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Marina Antunes [Film Festival 12.05.11] Belgium review drama

Year: 2011
Director: Nicolas Provost
Writers: Nicolas Provost, Giordano Gederlini
IMDB: link
Trailer: link
Review by: Marina Antunes
Rating: 5 out of 10

I had expected that a film which opens as Nicolas Provost's The Invader (L'envahisseur) does would bring something new and interesting to the illegal immigrant drama but aside from a fantastic follow-up scene, Provost's film moves along at a snails pace as Amadou, an African illegal immigrant, falls in love with a wealthy woman and stalks her around the city.

At first, Agnès seems thrilled at the attention. Amadou is charming, direct and handsome. He's clear about what he wants and though Agnès tries lamely to fight off his advances, she quickly agrees to his proposition and the pair end up at her loft spending the afternoon together. Agnès is determined to keep this as a one time affair but Amadou wants more and after unsuccessful attempts to meet with her, he begins to spend his days outside her office waiting for her to make an exit.

In the span of a few days, Amadou turns from a hard working immigrant trying to pay off his travel debt, to a man so infatuated with a woman he hardly knows that nothing else seems to matter. He stops working, stalks Agnès and eventually takes out his anger and disappointment on the man who trafficked him into the country as cheap labour. Amadou's change from self-sufficient individual to love struck fool is quick and all encompassing and most of the film's running time is focused on Amadou's adventures as he waits for the object of his affection to re-emerge. At first, the unfolding events are interesting mostly because Amadou's charisma attracts strangers to him but the moments quickly lose their appeal and I found myself bored for most of the film as Amadou struggles with the knowledge that Agnès wants nothing to do with him.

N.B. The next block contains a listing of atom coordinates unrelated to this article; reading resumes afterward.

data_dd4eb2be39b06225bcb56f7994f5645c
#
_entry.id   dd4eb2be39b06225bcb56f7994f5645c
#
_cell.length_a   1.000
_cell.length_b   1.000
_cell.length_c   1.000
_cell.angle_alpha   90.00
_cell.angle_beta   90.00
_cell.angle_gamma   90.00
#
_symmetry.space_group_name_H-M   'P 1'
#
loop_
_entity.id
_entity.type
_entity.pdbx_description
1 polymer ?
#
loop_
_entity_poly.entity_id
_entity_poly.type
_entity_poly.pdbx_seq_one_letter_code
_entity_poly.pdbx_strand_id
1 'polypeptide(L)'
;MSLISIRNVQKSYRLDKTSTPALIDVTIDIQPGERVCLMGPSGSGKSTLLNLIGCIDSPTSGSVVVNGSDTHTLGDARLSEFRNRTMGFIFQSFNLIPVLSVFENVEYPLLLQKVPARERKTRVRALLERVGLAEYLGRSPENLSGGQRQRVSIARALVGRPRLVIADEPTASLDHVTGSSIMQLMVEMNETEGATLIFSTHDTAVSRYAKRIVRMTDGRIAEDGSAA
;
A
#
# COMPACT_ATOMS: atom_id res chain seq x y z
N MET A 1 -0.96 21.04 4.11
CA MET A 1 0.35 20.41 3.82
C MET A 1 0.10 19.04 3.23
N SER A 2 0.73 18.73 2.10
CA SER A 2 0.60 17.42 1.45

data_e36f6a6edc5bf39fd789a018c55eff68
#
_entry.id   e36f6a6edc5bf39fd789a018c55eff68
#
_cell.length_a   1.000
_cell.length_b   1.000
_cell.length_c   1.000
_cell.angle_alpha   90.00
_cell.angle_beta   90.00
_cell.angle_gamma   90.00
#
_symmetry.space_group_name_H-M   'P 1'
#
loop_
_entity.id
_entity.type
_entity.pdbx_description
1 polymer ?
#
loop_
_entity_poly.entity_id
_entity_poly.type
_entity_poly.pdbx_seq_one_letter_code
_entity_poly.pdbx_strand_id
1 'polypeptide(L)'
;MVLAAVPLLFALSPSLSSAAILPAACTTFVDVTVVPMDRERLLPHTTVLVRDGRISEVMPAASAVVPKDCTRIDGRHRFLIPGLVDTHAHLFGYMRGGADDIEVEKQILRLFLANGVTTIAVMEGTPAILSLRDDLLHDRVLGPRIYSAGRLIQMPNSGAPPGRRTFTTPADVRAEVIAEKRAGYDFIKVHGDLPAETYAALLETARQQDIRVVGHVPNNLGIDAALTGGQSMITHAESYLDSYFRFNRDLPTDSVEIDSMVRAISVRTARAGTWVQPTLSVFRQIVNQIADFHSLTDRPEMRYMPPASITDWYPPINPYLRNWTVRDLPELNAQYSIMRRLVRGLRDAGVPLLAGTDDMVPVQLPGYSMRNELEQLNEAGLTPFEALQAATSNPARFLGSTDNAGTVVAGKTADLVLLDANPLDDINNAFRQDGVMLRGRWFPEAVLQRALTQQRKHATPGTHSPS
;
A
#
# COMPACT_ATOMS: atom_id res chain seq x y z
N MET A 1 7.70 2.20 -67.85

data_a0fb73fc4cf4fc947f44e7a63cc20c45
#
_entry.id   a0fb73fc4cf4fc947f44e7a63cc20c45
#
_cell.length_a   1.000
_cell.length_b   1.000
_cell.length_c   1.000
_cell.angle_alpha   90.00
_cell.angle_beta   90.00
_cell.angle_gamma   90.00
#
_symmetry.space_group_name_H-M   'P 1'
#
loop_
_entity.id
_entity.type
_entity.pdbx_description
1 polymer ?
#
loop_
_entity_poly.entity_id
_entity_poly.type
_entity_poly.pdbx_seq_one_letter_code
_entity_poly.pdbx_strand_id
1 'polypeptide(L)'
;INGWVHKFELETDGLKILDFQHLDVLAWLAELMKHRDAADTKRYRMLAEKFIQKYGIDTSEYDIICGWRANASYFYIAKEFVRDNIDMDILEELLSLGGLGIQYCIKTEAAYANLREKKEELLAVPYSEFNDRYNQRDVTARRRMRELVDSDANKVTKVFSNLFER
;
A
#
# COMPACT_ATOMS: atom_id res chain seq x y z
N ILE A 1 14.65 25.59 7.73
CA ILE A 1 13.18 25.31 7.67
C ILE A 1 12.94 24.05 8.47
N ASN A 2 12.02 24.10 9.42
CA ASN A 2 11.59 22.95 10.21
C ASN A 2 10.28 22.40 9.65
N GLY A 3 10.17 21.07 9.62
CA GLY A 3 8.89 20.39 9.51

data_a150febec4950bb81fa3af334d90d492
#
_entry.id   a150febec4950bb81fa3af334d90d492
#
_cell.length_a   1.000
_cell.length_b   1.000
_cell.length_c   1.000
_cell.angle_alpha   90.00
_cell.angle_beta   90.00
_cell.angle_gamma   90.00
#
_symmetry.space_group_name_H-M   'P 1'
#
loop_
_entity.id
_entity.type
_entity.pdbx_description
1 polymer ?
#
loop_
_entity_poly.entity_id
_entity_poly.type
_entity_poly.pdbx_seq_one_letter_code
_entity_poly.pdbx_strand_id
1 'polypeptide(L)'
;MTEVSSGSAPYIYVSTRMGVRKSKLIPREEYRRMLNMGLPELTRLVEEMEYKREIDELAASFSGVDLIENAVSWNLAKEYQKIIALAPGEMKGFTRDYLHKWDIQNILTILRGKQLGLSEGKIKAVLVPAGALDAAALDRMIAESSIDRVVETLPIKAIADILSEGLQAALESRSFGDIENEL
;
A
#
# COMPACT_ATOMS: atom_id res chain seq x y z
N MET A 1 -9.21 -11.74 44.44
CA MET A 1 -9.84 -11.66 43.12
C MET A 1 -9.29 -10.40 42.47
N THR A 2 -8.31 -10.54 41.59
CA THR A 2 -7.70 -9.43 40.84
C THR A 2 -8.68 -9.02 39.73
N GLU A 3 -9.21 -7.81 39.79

I really enjoyed Isaka Sawadogo's performance as Amadou which is both fearless and raw. Sawadogo, and the film has a whole, is limited on dialogue and much of the film's success relies on Sawadogo's wordless performance which he successfully delivers with his expressive face but I didn't care for either the character or the story progression. Amadou's interest in Agnès is immediately apparent but it's not clear what his intentions are until he pleads his case to her. After their encounter, dismissal and his inability to let go, The Invader loses its steam and becomes a story of obsession with few thrills. There's never a feeling that Amadou will turn violent but he's clearly blinded by love or some such nonsense and when the story finally advances out of limbo, the sudden eruption of violence is unexpected and a case of too little action far too late.

Though it starts off with great promise and features some interesting scenes throughout, worth noting that most of the film's memorable moments feature women as objects of desire – something which is likely to stir the pot with some viewers, The Invader is a beautiful but ultimately dull tale of a man lost alone in a foreign place. That said, Provost certainly shows a knack for striking scenes and I'm hopeful his follow-up feature will be more successful.

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